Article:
One last note, about the title and cover of the US edition of this novel: the title is bland and forgettable, and not really that evocative of what this book is really about (I won't say anymore, because I don't want to spoil the plot).  More problematic is the US edition cover, which hints rather strongly at a Chinese element.  There is only one Chinese character in this book, and a pretty minor one at that, and while there are major plot points dealing with Asia, the book is really very much about England--its politics, culture, class structure, prejudices, manners, and mores.  Dragons also do not play a large part in this book at all.  I can only guess that the cover was designed by someone who did not read this book, and only looked at the author's name, and went with some (hugely inaccurate) stereotypes (the author is of Malaysian decent)  Or, alternatively, and I don't know which is worse, someone who had read the book still decided that the way to sell this book, given the author's name, would be to play heavily and inaccurately into an audience that is looking for something vaguely Eastern and exotic.  Either way, bad job to the publisher, who is really misrepresenting this book and author, and probably preventing people who would love this book from picking it up.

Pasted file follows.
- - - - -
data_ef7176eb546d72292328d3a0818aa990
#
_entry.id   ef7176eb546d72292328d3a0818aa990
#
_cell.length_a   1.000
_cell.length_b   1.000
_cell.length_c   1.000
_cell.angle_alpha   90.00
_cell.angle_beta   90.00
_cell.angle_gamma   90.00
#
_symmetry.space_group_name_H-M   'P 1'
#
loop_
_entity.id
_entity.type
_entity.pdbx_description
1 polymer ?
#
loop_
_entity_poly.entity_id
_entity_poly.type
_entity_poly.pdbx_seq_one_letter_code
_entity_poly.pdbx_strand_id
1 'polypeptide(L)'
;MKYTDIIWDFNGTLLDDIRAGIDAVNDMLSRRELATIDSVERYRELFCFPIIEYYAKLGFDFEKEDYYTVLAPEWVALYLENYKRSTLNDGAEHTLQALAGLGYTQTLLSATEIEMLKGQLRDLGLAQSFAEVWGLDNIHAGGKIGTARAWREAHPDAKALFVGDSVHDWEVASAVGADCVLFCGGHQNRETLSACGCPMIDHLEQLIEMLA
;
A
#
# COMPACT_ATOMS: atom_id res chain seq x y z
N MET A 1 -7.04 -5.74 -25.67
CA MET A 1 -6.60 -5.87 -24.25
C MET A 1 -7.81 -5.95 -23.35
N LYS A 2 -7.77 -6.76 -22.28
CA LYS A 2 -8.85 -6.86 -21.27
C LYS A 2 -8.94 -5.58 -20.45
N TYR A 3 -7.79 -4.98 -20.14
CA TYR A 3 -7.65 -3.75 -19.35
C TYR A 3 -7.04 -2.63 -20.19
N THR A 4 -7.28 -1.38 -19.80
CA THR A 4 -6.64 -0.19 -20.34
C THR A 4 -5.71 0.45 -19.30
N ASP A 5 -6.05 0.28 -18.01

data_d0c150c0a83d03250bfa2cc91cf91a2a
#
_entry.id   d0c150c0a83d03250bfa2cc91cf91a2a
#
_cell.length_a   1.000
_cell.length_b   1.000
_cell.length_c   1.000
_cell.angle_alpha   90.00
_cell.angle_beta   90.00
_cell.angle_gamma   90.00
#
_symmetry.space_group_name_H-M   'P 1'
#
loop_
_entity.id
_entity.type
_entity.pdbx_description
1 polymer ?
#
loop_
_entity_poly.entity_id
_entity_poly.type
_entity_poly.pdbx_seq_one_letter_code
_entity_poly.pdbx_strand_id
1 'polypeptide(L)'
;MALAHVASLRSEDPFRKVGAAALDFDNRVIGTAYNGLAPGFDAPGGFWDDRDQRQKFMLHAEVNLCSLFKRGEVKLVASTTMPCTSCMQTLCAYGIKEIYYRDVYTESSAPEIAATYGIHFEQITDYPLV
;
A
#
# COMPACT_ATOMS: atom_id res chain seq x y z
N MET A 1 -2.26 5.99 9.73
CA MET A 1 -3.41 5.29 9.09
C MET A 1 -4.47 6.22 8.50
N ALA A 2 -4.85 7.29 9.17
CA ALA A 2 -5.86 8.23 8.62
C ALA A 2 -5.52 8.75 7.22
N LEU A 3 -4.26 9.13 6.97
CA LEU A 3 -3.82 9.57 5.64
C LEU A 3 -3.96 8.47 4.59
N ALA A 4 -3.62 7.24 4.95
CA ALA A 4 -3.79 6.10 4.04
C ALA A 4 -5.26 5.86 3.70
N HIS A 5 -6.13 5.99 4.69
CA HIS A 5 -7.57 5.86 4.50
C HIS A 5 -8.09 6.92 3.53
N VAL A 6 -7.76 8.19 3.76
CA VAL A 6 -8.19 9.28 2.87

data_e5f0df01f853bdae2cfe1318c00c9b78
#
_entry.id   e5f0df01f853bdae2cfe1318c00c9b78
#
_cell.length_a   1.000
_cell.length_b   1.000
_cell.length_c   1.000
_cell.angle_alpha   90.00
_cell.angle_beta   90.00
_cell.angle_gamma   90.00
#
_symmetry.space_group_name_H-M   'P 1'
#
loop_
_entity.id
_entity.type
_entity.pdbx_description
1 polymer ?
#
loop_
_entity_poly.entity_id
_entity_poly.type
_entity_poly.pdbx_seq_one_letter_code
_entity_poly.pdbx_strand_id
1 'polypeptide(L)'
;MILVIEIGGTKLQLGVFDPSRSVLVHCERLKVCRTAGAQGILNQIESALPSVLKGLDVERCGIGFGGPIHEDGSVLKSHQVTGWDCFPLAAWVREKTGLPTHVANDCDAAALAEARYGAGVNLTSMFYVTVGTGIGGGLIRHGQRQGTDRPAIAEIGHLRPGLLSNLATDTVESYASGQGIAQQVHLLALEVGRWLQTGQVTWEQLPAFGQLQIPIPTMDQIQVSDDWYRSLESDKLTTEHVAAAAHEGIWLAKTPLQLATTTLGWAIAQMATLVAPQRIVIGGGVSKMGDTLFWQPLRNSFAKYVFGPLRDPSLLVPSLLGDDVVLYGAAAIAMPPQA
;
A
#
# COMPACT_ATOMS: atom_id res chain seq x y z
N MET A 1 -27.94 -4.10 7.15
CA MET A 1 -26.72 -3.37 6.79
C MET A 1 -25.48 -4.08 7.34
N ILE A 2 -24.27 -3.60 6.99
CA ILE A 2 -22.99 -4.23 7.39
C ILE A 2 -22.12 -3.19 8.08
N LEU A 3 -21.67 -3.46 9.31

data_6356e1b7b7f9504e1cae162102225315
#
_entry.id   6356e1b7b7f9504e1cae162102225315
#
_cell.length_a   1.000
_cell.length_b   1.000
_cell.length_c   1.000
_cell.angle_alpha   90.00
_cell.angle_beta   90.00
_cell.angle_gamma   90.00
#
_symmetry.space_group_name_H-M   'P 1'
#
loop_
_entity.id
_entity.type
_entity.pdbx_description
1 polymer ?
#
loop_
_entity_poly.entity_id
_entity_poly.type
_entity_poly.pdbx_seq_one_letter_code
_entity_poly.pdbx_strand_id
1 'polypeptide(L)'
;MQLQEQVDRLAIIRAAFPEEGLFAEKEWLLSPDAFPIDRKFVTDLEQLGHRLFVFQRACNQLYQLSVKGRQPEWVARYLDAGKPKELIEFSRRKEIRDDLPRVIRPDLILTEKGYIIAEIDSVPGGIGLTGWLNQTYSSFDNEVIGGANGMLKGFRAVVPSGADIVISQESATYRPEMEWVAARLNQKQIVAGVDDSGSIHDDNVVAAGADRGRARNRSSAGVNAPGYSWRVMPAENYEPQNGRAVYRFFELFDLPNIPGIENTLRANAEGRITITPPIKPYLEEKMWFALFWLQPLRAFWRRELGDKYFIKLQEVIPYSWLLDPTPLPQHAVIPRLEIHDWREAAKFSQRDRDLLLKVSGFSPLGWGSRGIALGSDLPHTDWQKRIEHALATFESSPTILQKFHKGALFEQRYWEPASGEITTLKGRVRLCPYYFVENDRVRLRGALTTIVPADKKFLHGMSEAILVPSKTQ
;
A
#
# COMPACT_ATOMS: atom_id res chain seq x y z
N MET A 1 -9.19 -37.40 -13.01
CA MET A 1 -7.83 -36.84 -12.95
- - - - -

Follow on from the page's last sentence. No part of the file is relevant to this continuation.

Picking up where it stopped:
(I received this book in exchange for an honest review from Penguin Books' First to Read program.)

Monday, July 27, 2015

Friday, July 24, 2015

"I Capture the Castle": Amber Anderson by Koto Bolofo for UK Harper's Bazaar July 2015

This lovely editorial is named after one of my favorite books, 101 Dalmations author Dodie Smith's charming novel about two teenage sisters living in genteel, bohemian poverty in a largely ruined castle in the 1930s English countryside with their artist model stepmother, mentally unstable modernist novelist father, and two gorgeous American brothers living next door.

Thursday, July 16, 2015

Review: Armada by Ernest Cline